RALEIGH — When the World of Bluegrass festival opens in Raleigh on Tuesday, most of the attention will go to Steve Martin, Del McCoury, Bela Fleck and other onstage stars of the bluegrass world. But the spotlight will shift behind the scenes for a few hours on Thursday, at the International Bluegrass Music Association's Special Awards Luncheon.
Its the equivalent of the Oscars Scientific and Technical Achievements awards, which honor the people working behind the camera. Similarly, IBMA will be handing out awards to those who labor outside of the public eye in categories including broadcaster of the year, best liner notes and so on.
Sue Meyer of Raleigh is one of five nominees for Best Graphic Design for a Recorded Project. Shes won four IBMA awards in years past, but this will be her first time attending.
Im a notorious introvert, Meyer said with a laugh. Im very comfortable behind the scenes, and Im not a big schmoozer. Being amongst a bunch of people with the focus on me is out of my wheelhouse, so Ive never gone. But its five minutes away. So I have no excuse not to go this time.
Meyers career mirrors the music industrys arc of the past two decades. A longtime graphic designer, she got started with music packaging in the early 90s with Chapel Hill roots-rockers Southern Culture on the Skids. Meyers photographer husband, Kent Thompson, took the cover shot for 1994s Ditch Diggin in the couples living room.
From there, Meyer went on to 15 years of contract work for Sugar Hill Records. She designed about 90 percent of the Durham-based bluegrass labels album covers, including IBMA-winning packages by Doc Watson, Jerry Douglas and Bad Livers.
But then the Welk Music Group bought Sugar Hill in 2008, absorbed the labels operations and shut down its Durham office. By then, the record industry had already been contracting for years. Music has become an ever-smaller part of Meyer's business. Where she used to do several dozen covers a year, nowadays its six to eight - more for artist-released albums than label projects.
Ive been waiting for the bottom to fall completely out of the CD packaging business for 10 years, Meyer said. Somehow it hasnt. Maybe the little niche Im in, people still want a physical product rather than just downloads. I dont have the volume I used to, but its still steady.
Meyers current nomination is for Don Rigsbys Doctors Orders, a tribute to bluegrass icon Ralph Stanley, who appears on the cover. That wont hurt her chances to win, even if she feels some uneasiness about Thursdays function.
In years past, it was always just easier for me not to go, Meyer said. But its a luncheon, so it cant be that fancy, right? At the same time, getting recognition for the work is lovely.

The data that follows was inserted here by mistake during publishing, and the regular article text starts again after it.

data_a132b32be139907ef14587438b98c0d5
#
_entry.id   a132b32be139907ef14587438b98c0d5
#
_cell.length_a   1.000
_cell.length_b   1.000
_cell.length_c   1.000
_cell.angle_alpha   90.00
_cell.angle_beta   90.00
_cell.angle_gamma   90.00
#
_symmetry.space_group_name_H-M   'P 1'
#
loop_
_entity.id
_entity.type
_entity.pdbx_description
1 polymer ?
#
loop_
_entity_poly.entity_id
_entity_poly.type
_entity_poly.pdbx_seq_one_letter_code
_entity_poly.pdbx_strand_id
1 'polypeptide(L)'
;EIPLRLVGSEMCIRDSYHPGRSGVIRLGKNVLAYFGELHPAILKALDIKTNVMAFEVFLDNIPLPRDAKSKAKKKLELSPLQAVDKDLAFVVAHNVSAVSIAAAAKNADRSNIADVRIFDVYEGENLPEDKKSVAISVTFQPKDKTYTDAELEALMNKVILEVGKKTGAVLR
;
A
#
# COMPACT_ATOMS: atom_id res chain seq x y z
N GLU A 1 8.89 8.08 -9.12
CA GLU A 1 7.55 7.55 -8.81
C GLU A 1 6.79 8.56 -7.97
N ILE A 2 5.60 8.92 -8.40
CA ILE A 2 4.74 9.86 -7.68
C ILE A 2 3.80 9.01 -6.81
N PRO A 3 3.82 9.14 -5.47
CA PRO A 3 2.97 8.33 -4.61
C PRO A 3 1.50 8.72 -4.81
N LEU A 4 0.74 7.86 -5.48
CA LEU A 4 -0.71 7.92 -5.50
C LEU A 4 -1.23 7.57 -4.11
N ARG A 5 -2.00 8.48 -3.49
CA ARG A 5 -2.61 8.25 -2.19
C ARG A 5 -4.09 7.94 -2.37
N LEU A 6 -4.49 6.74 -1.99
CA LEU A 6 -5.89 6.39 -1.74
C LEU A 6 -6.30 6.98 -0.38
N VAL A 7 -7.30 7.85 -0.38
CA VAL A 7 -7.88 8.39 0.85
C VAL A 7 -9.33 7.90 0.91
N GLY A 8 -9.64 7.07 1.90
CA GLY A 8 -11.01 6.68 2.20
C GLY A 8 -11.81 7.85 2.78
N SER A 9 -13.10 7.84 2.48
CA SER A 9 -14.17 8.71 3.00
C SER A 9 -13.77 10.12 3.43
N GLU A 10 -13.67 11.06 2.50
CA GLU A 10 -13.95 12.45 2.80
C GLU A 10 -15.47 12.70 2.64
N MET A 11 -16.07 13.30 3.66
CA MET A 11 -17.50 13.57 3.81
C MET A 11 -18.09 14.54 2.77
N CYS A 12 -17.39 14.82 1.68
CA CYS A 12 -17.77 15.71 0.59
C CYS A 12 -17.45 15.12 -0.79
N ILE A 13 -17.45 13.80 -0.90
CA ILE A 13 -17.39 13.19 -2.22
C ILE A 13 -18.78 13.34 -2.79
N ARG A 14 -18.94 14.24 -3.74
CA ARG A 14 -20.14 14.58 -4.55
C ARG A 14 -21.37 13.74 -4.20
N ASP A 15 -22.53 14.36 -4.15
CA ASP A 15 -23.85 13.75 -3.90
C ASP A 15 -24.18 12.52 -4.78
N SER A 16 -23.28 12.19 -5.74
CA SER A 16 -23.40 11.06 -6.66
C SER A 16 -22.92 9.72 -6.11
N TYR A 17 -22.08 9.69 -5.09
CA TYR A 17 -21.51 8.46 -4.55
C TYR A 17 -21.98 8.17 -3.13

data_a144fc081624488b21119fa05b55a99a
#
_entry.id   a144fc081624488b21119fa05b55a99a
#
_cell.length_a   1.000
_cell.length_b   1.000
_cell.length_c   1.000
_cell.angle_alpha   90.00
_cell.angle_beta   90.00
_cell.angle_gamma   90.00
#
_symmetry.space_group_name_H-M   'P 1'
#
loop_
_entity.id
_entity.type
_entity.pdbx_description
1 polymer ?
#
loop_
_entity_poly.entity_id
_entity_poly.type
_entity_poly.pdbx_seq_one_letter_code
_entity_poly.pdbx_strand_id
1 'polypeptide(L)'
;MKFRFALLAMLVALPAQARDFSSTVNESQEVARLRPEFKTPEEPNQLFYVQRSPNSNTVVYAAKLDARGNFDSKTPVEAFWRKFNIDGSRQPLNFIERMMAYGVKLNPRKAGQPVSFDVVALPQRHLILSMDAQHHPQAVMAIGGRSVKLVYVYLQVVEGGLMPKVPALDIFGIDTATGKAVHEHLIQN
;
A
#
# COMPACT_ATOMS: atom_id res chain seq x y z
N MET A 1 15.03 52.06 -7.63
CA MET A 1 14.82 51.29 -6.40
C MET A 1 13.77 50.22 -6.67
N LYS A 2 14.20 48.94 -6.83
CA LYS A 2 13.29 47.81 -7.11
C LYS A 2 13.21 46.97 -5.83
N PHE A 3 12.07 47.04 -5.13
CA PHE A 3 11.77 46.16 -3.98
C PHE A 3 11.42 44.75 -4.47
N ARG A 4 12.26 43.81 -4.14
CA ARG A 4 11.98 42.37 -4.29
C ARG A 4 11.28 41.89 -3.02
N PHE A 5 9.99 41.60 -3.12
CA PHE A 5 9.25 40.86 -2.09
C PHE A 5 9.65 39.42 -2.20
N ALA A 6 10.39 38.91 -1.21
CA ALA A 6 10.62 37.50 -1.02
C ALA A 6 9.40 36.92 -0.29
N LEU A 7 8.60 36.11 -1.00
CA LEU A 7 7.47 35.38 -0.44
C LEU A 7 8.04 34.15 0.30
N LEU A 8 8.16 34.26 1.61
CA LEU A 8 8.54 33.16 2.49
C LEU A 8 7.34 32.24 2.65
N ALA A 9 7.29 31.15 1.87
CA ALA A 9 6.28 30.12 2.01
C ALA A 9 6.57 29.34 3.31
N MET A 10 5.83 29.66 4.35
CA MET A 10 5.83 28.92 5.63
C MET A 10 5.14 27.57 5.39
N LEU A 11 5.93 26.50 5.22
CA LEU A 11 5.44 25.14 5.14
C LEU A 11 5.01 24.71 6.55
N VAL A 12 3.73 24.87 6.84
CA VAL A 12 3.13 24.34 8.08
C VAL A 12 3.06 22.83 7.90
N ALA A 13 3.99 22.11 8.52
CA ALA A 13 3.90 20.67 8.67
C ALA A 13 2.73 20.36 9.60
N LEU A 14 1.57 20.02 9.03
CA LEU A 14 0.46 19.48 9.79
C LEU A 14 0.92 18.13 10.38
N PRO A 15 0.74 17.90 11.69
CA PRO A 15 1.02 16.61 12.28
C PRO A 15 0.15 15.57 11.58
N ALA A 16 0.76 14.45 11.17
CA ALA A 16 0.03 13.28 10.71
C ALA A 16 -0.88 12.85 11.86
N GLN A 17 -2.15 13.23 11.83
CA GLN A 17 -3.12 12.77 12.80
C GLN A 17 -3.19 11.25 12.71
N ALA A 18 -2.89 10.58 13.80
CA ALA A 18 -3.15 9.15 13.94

While Meyer will have to wait to see if her name gets called, Raleighs Charley Pennell already knows hes won. Pennell, a cataloger at NC States Hunt Library, is one of five people receiving a Distinguished Achievement Award recognizing his work with the Bluegrass Discography.
A labor of love
Known as the Nexus of bluegrass, the Bluegrass Discography is a compilation of information about tens of thousands of bluegrass records going back more than half a century. The project began with Pennell turning a colleagues Bill Monroe discography into a database and grew from there. It has been online since the mid-1990sand is now part of UNC-Chapel Hills Ibiblio.
Its an iterative project, constantly being built, Pennell said. There are 23,534 records in it as of this morning, and there will be more tomorrow because I entered a bunch more this morning while I was trapped at home with roofers working. It will never be finished.
Bluegrass tends to be a labor of love for most of its practitioners, including Pennell. Hes never made any compensation for Bluegrass Discography, unless you count a few record-company mailing lists he wound up on. But its a priceless resource for fans, especially bluegrass-show radio disc jockeys.
We understand the value of Charleys work and were happy to give it a home, said Ibiblio director Paul Jones. Hes done a great job.
Pennell actually plays old-time rather than bluegrass himself, joking that he was once thrown out of a band for being so laid-back I was almost not there. Hes still mulling what to say when called onstage for his award on Thursday.
Some poor sucker whos never met me has to talk about me for five minutes, he said. I only get three, which is probably just as well. Still, its nice. Its not all famous Japanese brother acts or Kentucky family bands getting awards!
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